The Future of Free Space Optics
It is little wonder that the concept of transmitting information across open air — free of wires, channels, or any other incumbent medium — is a tantalizing one. No longer confined to the realm of science fiction, the reality of today has constellations of satellites encircling the planet, pinging streams of data of all kinds to almost anywhere. While ground-based communications systems and low-flying UAVs continue to evolve, it’s when these optical systems rise above the troublesome atmosphere that they come into their own.
Before the telephone, early forays into free-space optical communications (FSOC) included a demonstration by Alexander Graham Bell of what he dubbed the “photophone.” Bell used beams of light to transmit voice conversations through the air, and although the photophone never translated into a commercial device, the principle was established.
Then the revolution came: The invention of the laser in the 1960s transformed FSOC. With the technology’s genesis in military applications, the ability to communicate over unknown terrain without fear of an enemy severing contact was quickly recognized. Since then, steady improvements in light sources, detectors, and optical components continue to extend the reach of FSOC networks.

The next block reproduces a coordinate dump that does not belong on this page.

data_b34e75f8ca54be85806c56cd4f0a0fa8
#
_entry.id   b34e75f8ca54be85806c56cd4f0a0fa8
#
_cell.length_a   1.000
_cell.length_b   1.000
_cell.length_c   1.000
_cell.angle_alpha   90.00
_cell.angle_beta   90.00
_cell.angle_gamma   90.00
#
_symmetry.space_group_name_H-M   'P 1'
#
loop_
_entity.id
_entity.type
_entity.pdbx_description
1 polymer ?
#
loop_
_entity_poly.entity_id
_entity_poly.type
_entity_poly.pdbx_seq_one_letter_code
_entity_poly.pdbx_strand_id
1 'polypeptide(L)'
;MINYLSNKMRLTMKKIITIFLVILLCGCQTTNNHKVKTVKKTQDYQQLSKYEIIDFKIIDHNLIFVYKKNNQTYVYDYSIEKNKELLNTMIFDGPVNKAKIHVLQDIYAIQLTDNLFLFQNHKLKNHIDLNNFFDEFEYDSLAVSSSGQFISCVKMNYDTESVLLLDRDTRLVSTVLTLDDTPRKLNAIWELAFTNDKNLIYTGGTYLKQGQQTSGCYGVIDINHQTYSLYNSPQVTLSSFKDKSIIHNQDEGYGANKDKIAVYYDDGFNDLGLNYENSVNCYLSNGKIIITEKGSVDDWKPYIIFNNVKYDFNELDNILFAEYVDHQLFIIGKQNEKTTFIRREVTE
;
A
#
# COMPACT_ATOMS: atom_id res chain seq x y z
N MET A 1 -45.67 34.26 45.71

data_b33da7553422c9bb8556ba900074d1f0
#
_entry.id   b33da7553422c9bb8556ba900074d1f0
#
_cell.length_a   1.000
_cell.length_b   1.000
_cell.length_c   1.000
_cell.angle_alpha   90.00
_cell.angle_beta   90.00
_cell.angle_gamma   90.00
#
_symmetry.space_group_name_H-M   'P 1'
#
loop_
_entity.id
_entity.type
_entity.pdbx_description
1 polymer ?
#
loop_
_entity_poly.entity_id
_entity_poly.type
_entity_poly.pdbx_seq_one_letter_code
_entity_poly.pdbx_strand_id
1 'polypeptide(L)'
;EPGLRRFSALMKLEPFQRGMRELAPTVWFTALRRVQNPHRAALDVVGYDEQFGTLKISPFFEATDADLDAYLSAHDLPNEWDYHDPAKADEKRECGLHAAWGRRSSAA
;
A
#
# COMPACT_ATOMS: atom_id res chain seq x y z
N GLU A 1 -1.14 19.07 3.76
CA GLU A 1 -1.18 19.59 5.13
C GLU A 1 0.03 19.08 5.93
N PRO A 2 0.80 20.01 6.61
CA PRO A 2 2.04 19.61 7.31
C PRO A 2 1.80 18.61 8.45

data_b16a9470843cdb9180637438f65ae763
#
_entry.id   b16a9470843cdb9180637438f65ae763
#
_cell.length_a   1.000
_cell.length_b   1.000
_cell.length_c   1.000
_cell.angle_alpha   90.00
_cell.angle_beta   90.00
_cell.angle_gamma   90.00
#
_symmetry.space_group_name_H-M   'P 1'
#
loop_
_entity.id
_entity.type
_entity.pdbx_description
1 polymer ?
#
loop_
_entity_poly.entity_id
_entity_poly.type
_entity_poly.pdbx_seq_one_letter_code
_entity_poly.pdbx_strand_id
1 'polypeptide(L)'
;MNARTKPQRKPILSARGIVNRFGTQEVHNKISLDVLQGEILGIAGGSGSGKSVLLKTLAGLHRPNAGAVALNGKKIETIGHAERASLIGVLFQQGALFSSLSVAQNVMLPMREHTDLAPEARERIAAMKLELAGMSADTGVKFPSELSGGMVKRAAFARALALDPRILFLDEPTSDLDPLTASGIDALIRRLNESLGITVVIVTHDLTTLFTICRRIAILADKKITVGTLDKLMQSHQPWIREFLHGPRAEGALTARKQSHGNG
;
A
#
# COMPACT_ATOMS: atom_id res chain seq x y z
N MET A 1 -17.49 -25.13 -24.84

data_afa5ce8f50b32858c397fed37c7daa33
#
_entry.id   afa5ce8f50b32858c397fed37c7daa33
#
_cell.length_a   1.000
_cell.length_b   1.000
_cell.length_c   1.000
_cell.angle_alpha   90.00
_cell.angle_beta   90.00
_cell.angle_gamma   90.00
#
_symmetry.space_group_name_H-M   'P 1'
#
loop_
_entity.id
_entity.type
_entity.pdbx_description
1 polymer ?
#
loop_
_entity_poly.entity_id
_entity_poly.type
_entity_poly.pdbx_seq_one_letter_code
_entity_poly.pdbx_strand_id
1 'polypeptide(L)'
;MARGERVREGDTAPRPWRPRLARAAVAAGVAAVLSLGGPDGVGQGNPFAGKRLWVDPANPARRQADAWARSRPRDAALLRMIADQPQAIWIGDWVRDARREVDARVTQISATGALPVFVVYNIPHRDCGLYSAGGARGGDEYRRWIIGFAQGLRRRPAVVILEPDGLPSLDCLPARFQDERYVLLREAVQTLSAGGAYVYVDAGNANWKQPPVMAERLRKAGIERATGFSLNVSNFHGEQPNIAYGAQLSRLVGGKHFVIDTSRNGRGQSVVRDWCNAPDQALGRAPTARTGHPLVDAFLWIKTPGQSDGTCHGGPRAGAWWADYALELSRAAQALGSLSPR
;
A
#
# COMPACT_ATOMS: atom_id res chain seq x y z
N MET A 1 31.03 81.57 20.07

Commercial telecommunications is a significant driver for LAN-to-LAN, 5G, mobile backhaul, and “last mile” applications. According to Malcolm Watson, a principal research engineer at AVoptics Ltd. (an optical technology SME based in Somerset, England, and Cwmbran, Wales), the major factors driving growth are faster and more secure data transfer, radio frequency (RF) spectrum crunch, and reduced energy consumption.